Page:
No doubt the economic impact of COVID-19 has been felt throughout Texas and the rest of the country, but how bad is it for rural cities? The IC² Institute at the University of Texas at Austin wants to find out.

KWTX is reporting that Gatesville has been selected as one of 50 rural cities in Texas that the University of Texas wants to study to measure the economic impact of the COVID-19 pandemic.

Researchers are asking adults in Gatesville to participate in an online survey to "help identify key assets and challenges in small cities and rural communities across Texas and Louisiana."

Cheri Shepherd, the director of the Gatesville Convention and Visitor's Bureau, tells KWTX:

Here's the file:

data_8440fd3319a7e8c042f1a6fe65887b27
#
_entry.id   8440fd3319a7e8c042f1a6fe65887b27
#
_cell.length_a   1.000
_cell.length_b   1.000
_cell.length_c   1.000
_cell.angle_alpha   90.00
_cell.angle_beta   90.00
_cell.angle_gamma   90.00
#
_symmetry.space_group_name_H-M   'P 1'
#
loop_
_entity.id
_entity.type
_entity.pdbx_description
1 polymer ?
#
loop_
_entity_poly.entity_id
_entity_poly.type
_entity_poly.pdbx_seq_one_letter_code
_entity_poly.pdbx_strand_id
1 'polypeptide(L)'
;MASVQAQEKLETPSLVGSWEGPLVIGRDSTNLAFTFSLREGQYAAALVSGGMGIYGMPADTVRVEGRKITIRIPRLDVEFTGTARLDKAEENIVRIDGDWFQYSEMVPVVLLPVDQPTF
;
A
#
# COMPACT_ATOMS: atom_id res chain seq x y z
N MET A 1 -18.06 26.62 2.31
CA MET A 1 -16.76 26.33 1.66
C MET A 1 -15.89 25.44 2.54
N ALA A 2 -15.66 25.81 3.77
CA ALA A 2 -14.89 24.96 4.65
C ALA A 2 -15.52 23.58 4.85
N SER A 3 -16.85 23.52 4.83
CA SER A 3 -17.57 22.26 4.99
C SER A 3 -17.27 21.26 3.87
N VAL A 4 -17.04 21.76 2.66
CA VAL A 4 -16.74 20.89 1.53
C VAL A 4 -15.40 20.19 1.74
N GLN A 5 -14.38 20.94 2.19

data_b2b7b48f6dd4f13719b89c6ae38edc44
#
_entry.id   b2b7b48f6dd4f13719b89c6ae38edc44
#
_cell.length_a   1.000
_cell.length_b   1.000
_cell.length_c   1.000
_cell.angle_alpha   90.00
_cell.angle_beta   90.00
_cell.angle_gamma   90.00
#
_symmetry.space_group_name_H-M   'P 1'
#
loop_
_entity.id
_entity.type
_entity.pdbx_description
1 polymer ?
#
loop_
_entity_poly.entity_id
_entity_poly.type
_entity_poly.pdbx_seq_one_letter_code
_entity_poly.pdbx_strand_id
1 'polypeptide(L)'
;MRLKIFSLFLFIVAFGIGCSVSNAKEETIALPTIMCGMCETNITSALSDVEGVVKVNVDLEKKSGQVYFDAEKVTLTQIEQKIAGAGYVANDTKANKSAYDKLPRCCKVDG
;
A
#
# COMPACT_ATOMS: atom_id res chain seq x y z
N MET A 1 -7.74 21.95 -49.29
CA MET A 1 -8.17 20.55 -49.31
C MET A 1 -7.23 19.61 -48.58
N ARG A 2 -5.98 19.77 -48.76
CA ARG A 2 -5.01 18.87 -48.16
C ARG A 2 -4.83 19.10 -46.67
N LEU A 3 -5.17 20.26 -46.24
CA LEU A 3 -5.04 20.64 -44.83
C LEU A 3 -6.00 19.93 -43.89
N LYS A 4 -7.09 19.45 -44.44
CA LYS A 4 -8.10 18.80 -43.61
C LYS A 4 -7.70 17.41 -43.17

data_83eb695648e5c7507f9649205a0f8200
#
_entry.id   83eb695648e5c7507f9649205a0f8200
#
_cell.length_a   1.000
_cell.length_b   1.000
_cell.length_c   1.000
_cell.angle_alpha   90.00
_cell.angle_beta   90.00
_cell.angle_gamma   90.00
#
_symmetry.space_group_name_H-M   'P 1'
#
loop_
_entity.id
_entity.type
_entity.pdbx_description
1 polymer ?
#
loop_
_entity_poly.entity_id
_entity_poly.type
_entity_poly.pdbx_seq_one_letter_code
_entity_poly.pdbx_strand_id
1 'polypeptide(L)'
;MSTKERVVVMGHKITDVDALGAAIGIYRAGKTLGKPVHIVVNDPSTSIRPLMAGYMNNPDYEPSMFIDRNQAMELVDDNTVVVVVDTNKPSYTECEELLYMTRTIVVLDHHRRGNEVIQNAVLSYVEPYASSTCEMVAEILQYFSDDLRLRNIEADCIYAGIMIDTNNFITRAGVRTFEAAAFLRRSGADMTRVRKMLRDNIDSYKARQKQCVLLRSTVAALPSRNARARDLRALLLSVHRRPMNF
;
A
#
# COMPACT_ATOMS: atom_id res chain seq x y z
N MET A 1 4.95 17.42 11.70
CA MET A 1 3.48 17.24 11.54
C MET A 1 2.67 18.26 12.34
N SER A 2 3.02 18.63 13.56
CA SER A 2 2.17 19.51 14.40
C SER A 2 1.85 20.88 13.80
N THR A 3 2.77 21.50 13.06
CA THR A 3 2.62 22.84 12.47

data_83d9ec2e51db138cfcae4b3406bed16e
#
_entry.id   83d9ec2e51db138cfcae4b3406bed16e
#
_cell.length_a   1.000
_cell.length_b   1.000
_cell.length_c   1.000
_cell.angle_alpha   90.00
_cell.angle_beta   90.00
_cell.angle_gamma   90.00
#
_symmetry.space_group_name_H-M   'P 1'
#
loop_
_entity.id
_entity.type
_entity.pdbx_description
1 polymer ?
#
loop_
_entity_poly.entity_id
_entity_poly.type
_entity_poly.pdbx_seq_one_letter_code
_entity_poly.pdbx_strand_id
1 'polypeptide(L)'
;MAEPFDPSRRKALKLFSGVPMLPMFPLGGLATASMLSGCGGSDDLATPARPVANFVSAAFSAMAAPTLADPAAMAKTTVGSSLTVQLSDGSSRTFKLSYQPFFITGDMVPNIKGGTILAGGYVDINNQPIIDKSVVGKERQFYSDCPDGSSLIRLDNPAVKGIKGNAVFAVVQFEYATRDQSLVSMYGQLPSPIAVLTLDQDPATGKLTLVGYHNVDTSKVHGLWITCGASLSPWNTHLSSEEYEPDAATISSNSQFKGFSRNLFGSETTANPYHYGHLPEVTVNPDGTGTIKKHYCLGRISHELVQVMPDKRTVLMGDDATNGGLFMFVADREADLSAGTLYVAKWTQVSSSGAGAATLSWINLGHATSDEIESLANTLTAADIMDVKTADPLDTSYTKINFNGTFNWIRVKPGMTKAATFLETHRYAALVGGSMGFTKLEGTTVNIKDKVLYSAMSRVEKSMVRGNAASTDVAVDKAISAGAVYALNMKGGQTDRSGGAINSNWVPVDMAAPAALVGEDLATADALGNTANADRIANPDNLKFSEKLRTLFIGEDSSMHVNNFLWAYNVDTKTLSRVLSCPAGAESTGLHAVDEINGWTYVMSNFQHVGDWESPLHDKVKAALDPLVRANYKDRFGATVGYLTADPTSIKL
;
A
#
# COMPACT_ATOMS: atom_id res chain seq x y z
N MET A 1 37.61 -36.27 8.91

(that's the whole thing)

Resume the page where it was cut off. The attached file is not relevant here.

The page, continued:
"[T]he city's agricultural sector has been largely unaffected by the COVID-19 outbreak saying, "Our farmers and ranchers are still busy doing what they've always done trying to get that food to the table."

The businesses that have really been hit hard are small businesses like restaurants, some of which have had to make changes just to stay open and survive. Debbie Buster, the owner of Junction on Route 36, which transformed into a grocery store when Gov. Abbott ordered the lock down, tells KWTX that they lost thousands of dollars,

“I mean we literally went down not even making a third of what we normally bring in a day. So it hit us hard as a businesses.”

The results of the research will be presented to the city once the study is complete.

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